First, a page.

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But I only have sex with guys my age
There has been a lot of focus on same-sex attracted young people in sexual health education and health promotion. Most of the focus is on their mental health resulting from homophobia (in school, family and amongst their peers), bullying (online, verbal and physical) as well as the overall social stigma and discrimination against sexual and gender diversity. A lot of work has been done to support young people, celebrating sexual and gender diversity to promote social justice.
One topic relevant to young people is sex. Not all young people receive thorough information about sexual practices and sexual health. Some young people believe that they are ‘safe’ because they are only engaging in sexual activities with people of the same age group. Sexually transmitted infections (or STIs), including HIV, are often seen as something irrelevant to them because “only older people get them”. There is a perception that none of their peers have STIs, therefore there’s no risk which can make some of them disregard safe sex.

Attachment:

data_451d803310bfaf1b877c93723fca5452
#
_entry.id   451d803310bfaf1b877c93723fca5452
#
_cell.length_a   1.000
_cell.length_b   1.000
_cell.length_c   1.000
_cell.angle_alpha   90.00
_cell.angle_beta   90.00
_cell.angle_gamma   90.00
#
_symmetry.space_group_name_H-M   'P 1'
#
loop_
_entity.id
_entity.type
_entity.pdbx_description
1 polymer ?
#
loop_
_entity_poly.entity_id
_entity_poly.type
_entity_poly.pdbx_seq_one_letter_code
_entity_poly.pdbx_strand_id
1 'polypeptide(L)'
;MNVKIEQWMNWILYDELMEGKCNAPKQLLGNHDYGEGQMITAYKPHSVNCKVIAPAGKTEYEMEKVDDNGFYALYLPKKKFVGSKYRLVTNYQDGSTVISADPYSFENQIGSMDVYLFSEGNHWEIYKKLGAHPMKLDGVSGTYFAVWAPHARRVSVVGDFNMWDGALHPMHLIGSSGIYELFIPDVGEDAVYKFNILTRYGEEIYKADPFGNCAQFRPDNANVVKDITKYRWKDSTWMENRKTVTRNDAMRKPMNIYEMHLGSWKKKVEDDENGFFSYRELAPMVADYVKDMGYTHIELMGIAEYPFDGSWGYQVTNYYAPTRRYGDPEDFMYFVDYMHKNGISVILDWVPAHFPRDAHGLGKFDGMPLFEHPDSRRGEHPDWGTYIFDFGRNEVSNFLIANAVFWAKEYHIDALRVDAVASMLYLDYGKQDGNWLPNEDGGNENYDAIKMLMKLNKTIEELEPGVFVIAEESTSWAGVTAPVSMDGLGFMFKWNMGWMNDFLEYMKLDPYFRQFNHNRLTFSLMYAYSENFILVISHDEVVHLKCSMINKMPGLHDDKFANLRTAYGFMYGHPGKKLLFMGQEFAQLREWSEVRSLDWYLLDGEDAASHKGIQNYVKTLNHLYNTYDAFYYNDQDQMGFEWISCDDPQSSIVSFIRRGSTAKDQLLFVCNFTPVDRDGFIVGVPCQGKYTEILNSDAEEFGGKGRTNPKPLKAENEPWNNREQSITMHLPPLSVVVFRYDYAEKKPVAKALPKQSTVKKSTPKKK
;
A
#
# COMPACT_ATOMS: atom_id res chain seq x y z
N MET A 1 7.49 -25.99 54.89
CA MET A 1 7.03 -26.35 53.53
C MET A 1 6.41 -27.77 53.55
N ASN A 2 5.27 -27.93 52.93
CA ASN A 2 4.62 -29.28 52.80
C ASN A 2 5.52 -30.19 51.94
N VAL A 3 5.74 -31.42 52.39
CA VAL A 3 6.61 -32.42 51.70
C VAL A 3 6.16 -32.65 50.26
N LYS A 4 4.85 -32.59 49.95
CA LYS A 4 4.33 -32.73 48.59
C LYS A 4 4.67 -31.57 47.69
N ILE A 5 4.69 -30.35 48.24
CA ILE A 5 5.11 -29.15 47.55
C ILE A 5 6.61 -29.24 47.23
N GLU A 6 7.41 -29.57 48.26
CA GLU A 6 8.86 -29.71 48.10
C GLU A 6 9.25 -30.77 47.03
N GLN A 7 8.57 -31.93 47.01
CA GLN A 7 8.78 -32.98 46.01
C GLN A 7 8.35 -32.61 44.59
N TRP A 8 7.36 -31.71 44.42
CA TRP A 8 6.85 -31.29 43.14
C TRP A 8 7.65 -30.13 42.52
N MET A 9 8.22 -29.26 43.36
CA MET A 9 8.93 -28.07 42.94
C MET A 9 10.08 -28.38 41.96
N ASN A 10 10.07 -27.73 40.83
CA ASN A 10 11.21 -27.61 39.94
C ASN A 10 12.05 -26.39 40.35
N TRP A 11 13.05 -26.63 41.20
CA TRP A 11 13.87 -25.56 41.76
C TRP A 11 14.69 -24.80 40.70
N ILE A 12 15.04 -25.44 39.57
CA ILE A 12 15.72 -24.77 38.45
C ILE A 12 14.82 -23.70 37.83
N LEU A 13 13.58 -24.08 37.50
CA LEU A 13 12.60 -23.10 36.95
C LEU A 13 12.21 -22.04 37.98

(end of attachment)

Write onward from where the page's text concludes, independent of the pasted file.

However, sexual networks are more complex than simply limiting sexual contacts with those of similar ages. and/or of a similar HIV status, and/or those (perceived) as not having STIs. Sexual network, or the way individuals are connected through sexual activities, is fluid. Some young people may believe that their sexual networks prevent them from HIV and STI transmission.
Yet, it is very difficult to be 100 percent sure that individuals are always of the same HIV and STI status. Some may engage in sex without condoms with someone of an unknown HIV status, and some may not be aware of their sexual health status due to asymptomatic STIs. Furthermore, some may engage in other behaviours that can increase HIV and STI transmission, such as alcohol and drug misuse, sharing sex toys and inconsistent condom use.
As such, “I only have sex with guys my age” is not a barrier to HIV and STIs. According to 2012 HIV, Viral Hepatitis and STI Annual Surveillance Report, the rate of chlamydia and gonorrhoea infection amongst young people aged 15–19 and 20–29 is on the increase. This indicates that, even though some young people only have sexual contacts with their peers, they are still at risk if they do not practice safe-sex.
This highlights the importance of informing young people about the complexity of sexual networks and the importance of practicing safe sex without denying sexual pleasure. Moreover, it is equally necessary to challenge preconceived myths around HIV and STIs, such as “only older people get them”. Through education and information we can empower young people to practice safe sex and encourage their peers to do the same.
For more info go to www.minus18.org.au or www.fpv.org.au
by BUDI SUDARTO Victorian AIDS Council/GMHC